Government restrictions on religion have risen steadily in recent years, raising questions about both their causes and consequences. In partnership with USAID’s Center for Faith and Opportunity Initiatives, USIP launched the Closing the Gap initiative earlier this year to more carefully examine these trends. The project, which will take place over the course of 2020, will explore the relationship between freedom of religion, peace, and development through statistical analysis and case studies. The findings will inform a more nuanced, strategic, and impactful policy and practice of advancing religious freedom.

Rabbi in Chania.
Rabbi Gabriel Negrin places a candle in the Holocaust memorial at Etz Hayyim Synagogue in Chania, Crete (Photograph: Patrick Comerford)

Policymakers and peace practitioners remain unsure of how best to respond to the global decline of religious freedom. A considerable amount of new data on religious restrictions and discrimination has been collected over the past decade.

However, uncertainty remains about the causal relationship between freedom of religion, political stability, and socioeconomic development, as well as how these connections vary across different contexts and when they complement or counteract one another. In addition, government officials and grassroots actors are increasingly asking what role, if any, interfaith peacebuilding and faith-based development activities play in the expansion of religious freedom in divided societies.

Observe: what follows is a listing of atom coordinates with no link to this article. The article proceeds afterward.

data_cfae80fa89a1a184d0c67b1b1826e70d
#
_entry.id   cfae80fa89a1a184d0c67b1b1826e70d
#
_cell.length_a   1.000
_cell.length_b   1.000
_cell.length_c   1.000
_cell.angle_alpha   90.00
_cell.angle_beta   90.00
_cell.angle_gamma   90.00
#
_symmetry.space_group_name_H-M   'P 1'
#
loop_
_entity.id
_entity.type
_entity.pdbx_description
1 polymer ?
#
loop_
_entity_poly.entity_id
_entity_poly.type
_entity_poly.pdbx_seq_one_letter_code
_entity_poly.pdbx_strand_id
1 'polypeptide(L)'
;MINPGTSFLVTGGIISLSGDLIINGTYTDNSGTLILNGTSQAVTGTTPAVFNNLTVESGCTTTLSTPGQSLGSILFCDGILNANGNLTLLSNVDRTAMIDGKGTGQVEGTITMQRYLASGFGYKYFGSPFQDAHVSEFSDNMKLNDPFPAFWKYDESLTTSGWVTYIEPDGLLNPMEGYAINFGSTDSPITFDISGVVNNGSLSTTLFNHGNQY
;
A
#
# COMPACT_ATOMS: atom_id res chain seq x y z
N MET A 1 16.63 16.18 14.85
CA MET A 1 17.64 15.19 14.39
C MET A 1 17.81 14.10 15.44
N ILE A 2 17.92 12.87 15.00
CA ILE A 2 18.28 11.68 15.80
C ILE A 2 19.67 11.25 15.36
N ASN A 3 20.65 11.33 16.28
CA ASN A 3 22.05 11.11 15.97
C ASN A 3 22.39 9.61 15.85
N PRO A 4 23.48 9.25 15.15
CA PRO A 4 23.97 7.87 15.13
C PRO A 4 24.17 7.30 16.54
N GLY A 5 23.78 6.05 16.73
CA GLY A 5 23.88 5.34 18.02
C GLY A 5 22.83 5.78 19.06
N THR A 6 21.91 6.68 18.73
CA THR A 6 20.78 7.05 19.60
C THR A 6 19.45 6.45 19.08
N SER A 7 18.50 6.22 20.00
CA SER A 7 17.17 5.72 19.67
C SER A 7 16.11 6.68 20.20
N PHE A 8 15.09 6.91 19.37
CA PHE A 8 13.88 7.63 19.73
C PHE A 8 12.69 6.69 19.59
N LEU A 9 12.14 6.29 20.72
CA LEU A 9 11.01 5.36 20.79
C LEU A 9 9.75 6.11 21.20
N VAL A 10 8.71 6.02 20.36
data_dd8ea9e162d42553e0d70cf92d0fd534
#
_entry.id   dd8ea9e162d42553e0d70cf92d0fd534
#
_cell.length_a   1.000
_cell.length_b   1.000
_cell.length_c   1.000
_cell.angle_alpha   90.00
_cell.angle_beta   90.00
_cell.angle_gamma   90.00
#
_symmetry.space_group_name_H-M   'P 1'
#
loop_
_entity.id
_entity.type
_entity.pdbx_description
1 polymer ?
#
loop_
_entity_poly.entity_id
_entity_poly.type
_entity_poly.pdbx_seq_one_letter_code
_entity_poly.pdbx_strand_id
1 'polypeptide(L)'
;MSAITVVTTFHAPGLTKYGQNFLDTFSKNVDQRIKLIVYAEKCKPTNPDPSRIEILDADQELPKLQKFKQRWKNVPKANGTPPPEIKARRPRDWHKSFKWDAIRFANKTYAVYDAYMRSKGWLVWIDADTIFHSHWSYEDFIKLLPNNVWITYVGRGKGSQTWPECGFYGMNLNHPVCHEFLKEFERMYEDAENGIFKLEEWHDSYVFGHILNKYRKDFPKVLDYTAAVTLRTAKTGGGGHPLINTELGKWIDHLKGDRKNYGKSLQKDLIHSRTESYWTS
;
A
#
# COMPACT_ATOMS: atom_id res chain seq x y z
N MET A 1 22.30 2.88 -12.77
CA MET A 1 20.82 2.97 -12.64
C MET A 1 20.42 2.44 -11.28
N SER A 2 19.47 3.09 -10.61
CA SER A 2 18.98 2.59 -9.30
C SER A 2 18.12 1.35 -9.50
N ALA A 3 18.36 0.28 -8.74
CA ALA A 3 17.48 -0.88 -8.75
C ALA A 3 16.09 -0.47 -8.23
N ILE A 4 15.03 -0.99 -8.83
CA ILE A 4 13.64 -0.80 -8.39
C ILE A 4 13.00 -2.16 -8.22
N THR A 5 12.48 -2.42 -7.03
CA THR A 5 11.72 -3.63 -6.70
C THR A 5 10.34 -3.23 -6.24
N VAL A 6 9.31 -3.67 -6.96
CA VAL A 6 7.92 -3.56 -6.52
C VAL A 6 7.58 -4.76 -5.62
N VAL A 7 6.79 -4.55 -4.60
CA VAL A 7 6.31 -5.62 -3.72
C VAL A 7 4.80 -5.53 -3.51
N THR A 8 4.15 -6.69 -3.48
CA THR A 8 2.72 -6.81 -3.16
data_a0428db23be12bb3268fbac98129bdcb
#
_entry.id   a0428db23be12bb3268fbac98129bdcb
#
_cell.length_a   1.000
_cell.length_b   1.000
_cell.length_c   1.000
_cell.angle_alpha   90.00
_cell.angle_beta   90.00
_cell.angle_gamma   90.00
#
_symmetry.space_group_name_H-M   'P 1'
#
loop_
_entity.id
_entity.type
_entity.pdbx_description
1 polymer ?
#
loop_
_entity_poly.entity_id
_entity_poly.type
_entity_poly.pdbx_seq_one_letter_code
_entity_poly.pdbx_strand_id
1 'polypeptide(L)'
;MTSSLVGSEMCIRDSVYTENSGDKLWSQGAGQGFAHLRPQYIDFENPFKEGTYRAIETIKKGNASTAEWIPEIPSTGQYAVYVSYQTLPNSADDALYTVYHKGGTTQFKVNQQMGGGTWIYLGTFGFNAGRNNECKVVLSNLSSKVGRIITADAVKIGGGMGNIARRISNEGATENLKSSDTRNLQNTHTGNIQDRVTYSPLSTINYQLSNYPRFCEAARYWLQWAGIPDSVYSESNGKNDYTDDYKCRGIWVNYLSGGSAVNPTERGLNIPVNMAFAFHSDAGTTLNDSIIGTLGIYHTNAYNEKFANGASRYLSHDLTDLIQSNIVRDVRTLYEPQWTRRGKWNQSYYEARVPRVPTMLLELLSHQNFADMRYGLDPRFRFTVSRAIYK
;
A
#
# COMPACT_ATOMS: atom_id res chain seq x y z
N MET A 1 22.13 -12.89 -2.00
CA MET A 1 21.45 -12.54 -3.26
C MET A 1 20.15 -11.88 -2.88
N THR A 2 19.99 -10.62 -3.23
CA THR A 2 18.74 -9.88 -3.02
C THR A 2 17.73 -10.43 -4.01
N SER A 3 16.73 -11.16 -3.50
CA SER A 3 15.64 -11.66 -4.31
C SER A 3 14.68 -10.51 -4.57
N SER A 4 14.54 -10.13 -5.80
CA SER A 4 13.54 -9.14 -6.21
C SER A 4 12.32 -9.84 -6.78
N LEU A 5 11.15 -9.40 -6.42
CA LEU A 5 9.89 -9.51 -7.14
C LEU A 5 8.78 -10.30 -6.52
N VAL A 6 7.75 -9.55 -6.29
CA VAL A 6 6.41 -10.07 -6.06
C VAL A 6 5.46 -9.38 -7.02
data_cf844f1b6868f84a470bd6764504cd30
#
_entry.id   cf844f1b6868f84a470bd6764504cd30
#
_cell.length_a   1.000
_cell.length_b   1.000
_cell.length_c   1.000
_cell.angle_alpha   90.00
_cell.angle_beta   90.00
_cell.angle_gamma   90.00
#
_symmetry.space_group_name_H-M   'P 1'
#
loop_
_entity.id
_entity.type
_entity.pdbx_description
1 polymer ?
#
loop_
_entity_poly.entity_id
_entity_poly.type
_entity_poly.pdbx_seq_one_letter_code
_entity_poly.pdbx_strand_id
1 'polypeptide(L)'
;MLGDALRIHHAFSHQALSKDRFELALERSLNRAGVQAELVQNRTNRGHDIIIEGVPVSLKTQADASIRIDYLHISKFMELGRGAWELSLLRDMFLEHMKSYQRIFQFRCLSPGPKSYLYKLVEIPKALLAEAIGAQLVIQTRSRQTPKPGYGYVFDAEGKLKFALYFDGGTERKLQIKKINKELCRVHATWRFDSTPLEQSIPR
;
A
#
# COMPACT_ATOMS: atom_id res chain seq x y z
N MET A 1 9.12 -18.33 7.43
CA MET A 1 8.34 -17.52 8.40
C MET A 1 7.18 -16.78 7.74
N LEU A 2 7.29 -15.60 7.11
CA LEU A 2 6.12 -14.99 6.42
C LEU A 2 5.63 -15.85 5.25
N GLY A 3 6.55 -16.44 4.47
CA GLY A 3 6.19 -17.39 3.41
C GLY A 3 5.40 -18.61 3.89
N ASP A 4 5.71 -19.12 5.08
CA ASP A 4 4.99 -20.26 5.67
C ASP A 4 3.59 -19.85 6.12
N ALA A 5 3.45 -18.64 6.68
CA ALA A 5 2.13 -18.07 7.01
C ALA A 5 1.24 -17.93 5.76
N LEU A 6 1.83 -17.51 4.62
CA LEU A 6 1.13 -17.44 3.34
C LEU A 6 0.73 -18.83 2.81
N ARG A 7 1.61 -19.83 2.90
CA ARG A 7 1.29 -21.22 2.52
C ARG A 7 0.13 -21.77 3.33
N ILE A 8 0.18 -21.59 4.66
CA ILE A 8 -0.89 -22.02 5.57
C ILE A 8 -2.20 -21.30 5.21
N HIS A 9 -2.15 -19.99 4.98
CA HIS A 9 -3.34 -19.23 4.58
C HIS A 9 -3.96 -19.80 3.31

The Connection Between Religious Freedom, Political Stability, and Development

The Closing the Gap project aims to shed light on these and other questions surrounding the global rise in religious restrictions in order to inform more effective policy and programming. The inititiative consists of two complementary strands of research:

  • Quantitative cross-national analysis that will identify broad trends in the relationship between freedom of religion, political stability, and socioeconomic development. This research will also interrogate widely held and highly influential assumptions about the causal relationship between religious freedom and the above-mentioned structural factors.
  • Country case studies to explore the causal processes that link religious freedom, peace, and development outcomes in particular contexts. This qualitative analysis will also examine the impact of interfaith peacebuilding and faith-based development in the promotion of religious freedom.

The findings from each strand of research will be summarized and disseminated in a series of publications, internal policy guidance, and training resources for USG policymakers and peace practitioners. Such information is all the more important today, as the prevalence and consequences of religious discrimination continues to grow.

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 Une ville du Sahel conçoit un moyen d'améliorer les réformes – et l'aide internationale

Une ville du Sahel conçoit un moyen d'améliorer les réformes – et l'aide internationale

Friday, October 15, 2021

By: Jasmine Dehghan ; Sandrine Nama